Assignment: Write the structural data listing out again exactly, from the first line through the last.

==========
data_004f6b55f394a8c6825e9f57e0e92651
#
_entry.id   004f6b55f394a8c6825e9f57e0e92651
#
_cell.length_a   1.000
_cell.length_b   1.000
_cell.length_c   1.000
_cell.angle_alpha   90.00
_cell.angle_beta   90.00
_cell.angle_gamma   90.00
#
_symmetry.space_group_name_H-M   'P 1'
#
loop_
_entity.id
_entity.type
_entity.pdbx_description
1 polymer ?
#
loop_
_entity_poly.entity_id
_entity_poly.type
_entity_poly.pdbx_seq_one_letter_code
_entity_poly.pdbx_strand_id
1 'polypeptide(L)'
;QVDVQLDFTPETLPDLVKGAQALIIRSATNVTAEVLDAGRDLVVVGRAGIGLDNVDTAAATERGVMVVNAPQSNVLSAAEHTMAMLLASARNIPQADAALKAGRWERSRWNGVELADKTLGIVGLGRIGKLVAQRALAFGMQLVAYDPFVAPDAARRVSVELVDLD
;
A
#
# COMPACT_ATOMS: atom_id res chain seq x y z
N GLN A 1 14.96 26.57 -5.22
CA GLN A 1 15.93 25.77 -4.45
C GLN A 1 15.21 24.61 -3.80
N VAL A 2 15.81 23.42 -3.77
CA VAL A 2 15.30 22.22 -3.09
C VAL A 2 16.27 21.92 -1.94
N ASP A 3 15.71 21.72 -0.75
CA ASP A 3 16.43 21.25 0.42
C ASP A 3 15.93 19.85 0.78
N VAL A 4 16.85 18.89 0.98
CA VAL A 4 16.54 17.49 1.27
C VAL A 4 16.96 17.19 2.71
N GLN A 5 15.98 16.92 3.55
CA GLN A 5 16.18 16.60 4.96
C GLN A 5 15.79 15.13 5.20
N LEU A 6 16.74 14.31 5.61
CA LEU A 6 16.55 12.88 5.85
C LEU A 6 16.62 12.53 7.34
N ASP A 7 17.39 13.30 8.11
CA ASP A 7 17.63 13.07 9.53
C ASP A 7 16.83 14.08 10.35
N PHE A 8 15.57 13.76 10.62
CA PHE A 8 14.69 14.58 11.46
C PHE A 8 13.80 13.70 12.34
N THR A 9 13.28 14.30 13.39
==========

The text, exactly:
data_004f6b55f394a8c6825e9f57e0e92651
#
_entry.id   004f6b55f394a8c6825e9f57e0e92651
#
_cell.length_a   1.000
_cell.length_b   1.000
_cell.length_c   1.000
_cell.angle_alpha   90.00
_cell.angle_beta   90.00
_cell.angle_gamma   90.00
#
_symmetry.space_group_name_H-M   'P 1'
#
loop_
_entity.id
_entity.type
_entity.pdbx_description
1 polymer ?
#
loop_
_entity_poly.entity_id
_entity_poly.type
_entity_poly.pdbx_seq_one_letter_code
_entity_poly.pdbx_strand_id
1 'polypeptide(L)'
;QVDVQLDFTPETLPDLVKGAQALIIRSATNVTAEVLDAGRDLVVVGRAGIGLDNVDTAAATERGVMVVNAPQSNVLSAAEHTMAMLLASARNIPQADAALKAGRWERSRWNGVELADKTLGIVGLGRIGKLVAQRALAFGMQLVAYDPFVAPDAARRVSVELVDLD
;
A
#
# COMPACT_ATOMS: atom_id res chain seq x y z
N GLN A 1 14.96 26.57 -5.22
CA GLN A 1 15.93 25.77 -4.45
C GLN A 1 15.21 24.61 -3.80
N VAL A 2 15.81 23.42 -3.77
CA VAL A 2 15.30 22.22 -3.09
C VAL A 2 16.27 21.92 -1.94
N ASP A 3 15.71 21.72 -0.75
CA ASP A 3 16.43 21.25 0.42
C ASP A 3 15.93 19.85 0.78
N VAL A 4 16.85 18.89 0.98
CA VAL A 4 16.54 17.49 1.27
C VAL A 4 16.96 17.19 2.71
N GLN A 5 15.98 16.92 3.55
CA GLN A 5 16.18 16.60 4.96
C GLN A 5 15.79 15.13 5.20
N LEU A 6 16.74 14.31 5.61
CA LEU A 6 16.55 12.88 5.85
C LEU A 6 16.62 12.53 7.34
N ASP A 7 17.39 13.30 8.11
CA ASP A 7 17.63 13.07 9.53
C ASP A 7 16.83 14.08 10.35
N PHE A 8 15.57 13.76 10.62
CA PHE A 8 14.69 14.58 11.46
C PHE A 8 13.80 13.70 12.34
N THR A 9 13.28 14.30 13.39